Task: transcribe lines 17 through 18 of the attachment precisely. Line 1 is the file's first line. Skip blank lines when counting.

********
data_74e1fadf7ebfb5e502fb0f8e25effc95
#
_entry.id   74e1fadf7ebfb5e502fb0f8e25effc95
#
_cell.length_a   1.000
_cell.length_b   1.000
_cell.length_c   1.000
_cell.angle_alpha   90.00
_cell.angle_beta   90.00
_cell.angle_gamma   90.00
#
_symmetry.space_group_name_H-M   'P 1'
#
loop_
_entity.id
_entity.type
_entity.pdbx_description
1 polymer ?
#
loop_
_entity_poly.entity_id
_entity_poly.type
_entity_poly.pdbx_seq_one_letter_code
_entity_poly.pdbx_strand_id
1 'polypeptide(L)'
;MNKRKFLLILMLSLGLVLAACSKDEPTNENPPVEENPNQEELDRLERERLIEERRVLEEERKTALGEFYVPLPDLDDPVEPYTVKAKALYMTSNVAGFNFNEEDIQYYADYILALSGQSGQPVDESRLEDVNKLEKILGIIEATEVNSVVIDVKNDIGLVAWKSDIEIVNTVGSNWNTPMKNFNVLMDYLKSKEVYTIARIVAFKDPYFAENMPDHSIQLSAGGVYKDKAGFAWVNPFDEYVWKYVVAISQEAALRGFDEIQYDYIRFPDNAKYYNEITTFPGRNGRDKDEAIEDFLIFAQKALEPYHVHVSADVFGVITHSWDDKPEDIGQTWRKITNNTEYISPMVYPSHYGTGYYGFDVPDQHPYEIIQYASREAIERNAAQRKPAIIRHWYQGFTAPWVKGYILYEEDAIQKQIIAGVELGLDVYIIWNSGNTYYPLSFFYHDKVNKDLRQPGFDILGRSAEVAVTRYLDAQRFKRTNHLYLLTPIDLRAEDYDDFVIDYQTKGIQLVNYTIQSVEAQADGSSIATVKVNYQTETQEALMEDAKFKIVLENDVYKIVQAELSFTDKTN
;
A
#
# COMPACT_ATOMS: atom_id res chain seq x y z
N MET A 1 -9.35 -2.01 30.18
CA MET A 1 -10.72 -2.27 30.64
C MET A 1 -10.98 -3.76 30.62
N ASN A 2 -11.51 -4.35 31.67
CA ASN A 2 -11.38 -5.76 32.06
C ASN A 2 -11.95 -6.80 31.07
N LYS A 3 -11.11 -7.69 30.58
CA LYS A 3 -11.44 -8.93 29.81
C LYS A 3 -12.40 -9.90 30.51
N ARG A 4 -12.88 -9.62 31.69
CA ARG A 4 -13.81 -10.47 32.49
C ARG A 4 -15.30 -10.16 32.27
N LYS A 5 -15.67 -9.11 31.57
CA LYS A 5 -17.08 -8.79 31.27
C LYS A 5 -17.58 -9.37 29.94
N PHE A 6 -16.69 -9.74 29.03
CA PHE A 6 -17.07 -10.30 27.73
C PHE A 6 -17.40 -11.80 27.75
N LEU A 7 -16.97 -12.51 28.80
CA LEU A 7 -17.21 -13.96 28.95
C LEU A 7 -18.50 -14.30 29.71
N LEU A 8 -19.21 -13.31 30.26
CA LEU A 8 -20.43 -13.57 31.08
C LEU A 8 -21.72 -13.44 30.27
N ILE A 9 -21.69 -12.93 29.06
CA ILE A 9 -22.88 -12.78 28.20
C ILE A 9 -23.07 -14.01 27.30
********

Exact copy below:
_entity.pdbx_description
1 polymer ?